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Branding for Indigenous Businesses

Branding is storytelling - crafting a story that helps customers understand how and why a business exists. The art of sharing stories has always been a powerful part of Indigenous cultures. For that reason, branding an Indigenous business can in many ways feel and be intrinsic. Corporations can struggle to define their "why", while Indigenous organizations typically know it at their core. There are, however, many complicating factors to consider in an Indigenous environment that wouldn't exist in a purely corporate exercise. Here, we look at a few key considerations when developing a brand story in an Indigenous context.


Respect for Art & Culture

Without exception, a respect for the stories and the artwork of Indigenous people needs to at the forefront of any Aboriginal brand. While Nations and Indigenous organizations will vary greatly in their preferences of how "traditional" a visual representation should be, there are always key elements of a Nation's story that can be incorporated, even in a more contemporary identity. We have often found that partnering a graphic designer with an artist or storyteller from a community can work best to craft a story that not only respects a culture but works in many different applications from a marketing perspective.


Buy-in

Having the engagement of key stakeholders is important to any branding process. When it comes to Aboriginal organizations, that net must be cast widely. Community support, beyond just elected and hereditary councils is crucial to success. While it is difficult to please absolutely everyone, it is imperative to consider social leaders/influencers within the community and ensure that those individuals are also included in the discussion. Having the support of well-respected and heralded community members will ease any transition and help to garner broader buy-in. Similarly, if a loud voice speaks out against a particular direction, it can derail an entire project and force a complete restart.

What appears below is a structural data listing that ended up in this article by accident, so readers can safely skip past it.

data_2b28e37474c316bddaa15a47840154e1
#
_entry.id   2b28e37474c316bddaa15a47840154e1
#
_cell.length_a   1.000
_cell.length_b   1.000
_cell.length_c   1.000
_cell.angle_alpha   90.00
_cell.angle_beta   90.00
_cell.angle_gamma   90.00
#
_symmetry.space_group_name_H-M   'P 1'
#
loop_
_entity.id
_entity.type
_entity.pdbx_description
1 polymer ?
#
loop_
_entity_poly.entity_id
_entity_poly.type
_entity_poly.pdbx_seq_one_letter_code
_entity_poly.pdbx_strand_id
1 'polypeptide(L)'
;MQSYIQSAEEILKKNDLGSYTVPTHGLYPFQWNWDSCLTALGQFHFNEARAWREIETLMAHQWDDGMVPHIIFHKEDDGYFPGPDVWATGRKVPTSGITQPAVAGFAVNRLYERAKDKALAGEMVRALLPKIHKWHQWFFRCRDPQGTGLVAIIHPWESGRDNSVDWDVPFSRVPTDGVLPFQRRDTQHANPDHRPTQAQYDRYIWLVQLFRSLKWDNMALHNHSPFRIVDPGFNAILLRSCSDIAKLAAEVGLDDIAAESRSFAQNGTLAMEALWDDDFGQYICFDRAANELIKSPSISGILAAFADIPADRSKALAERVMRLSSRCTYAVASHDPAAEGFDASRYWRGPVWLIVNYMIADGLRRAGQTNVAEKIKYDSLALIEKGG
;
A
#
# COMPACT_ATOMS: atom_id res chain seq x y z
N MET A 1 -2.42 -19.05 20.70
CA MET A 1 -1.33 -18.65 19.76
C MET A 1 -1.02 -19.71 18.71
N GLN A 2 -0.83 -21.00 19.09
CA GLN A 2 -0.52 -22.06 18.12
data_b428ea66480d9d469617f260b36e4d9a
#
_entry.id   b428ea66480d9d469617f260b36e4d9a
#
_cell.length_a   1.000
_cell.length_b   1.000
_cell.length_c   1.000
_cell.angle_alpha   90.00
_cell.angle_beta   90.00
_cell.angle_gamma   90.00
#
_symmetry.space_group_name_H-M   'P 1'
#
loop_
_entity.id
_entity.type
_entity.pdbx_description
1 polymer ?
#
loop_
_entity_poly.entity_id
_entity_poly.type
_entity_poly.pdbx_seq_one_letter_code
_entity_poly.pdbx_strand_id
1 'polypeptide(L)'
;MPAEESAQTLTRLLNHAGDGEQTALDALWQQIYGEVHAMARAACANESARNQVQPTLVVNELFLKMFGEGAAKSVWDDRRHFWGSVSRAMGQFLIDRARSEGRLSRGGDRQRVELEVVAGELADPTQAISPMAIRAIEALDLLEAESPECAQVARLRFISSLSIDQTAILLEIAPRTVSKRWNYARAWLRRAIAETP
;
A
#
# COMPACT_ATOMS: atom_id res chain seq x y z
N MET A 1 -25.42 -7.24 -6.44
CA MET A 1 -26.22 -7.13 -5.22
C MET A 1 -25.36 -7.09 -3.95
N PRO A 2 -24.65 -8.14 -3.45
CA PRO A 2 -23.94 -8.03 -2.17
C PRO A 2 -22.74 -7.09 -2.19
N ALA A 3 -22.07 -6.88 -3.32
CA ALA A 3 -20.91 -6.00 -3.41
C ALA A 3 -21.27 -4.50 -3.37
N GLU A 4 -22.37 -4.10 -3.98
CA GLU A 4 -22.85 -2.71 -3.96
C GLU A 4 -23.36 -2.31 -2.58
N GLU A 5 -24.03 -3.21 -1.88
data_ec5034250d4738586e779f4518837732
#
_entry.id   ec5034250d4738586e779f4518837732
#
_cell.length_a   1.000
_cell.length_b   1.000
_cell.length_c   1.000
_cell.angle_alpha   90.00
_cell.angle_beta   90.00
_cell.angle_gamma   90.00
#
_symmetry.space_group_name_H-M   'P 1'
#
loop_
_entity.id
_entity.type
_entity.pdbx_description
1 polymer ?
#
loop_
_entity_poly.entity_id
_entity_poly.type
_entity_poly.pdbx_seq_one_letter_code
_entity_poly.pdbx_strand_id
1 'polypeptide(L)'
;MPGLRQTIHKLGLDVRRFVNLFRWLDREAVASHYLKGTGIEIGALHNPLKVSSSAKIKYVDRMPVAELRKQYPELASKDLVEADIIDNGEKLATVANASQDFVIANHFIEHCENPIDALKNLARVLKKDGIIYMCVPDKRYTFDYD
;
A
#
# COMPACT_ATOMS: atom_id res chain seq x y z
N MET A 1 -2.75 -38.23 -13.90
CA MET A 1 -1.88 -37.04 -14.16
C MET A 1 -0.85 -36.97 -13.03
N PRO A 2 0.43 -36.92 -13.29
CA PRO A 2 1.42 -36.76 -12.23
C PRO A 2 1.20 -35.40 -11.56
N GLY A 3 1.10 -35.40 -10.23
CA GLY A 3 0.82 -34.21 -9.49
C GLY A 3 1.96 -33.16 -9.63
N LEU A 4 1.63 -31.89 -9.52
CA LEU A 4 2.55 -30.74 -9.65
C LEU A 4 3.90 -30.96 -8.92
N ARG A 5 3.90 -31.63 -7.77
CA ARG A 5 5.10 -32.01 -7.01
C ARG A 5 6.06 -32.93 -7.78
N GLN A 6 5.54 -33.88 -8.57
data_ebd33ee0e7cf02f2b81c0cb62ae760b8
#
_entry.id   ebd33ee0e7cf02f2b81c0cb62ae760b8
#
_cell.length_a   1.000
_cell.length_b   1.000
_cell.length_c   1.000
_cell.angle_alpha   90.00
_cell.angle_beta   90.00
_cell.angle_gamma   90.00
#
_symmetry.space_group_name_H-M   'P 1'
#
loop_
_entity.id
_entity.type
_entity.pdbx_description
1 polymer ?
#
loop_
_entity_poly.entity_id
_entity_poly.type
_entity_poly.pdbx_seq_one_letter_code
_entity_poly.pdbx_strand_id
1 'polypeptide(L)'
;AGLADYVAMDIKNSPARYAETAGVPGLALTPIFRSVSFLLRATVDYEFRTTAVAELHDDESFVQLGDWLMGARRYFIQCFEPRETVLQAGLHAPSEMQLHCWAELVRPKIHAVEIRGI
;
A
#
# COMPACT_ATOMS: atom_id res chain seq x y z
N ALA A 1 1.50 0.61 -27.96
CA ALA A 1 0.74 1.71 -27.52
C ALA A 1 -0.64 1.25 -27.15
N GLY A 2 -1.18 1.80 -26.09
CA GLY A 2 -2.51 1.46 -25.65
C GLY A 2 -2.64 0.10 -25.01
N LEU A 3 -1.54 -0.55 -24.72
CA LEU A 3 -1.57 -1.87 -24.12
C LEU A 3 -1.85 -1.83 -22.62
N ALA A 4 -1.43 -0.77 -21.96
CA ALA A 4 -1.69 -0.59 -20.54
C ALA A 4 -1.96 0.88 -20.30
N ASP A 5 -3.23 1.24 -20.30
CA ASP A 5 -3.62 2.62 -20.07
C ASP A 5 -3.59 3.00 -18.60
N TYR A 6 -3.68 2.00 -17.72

Sharing

Different Nations have differing beliefs around the sharing of sacred aspects of their culture. This is important to consider in so far as what is included in a logo. Perhaps there is an important story that not all members of a community want shared with a larger audience outside of the nation. In those cases, it is important to fully understand what is and is not on the table for inclusion in an external brand.


Customer

In any branding exercise, the customer should be a fundamental consideration. After all, who are we branding a business for? A brand needs to resonate not only with its owners in so far as it speaks to why a business was created, but also with its customers. Without customers, we have no business. A brand therefore needs to attract your target customer and make sense to them as well as to the community. As an example, a Nation feels strongly that a bear is a part of who they are as a community. If that Nation is operating a seaside resort where no bears exist, they would want to consider whether a visual representation of a bear makes sense to visitors and if not, how to somehow include a nod to the bear as a sign of respect for the culture without confusing customers.


The Broader Brand

Remembering that a brand is bigger than just a visual identity, there are other considerations that factor into the process. For a Nation whose people are intrinsically introverted, having a tourism brand that is all about sharing broadly can feel uncomfortable for many. That can be confusing for visitors and guests who may not understand that culture. It is important to ensure that the brand we create will not only adequately set customer expectations but also live within the realm of what is possible and comfortable for a Nation's people.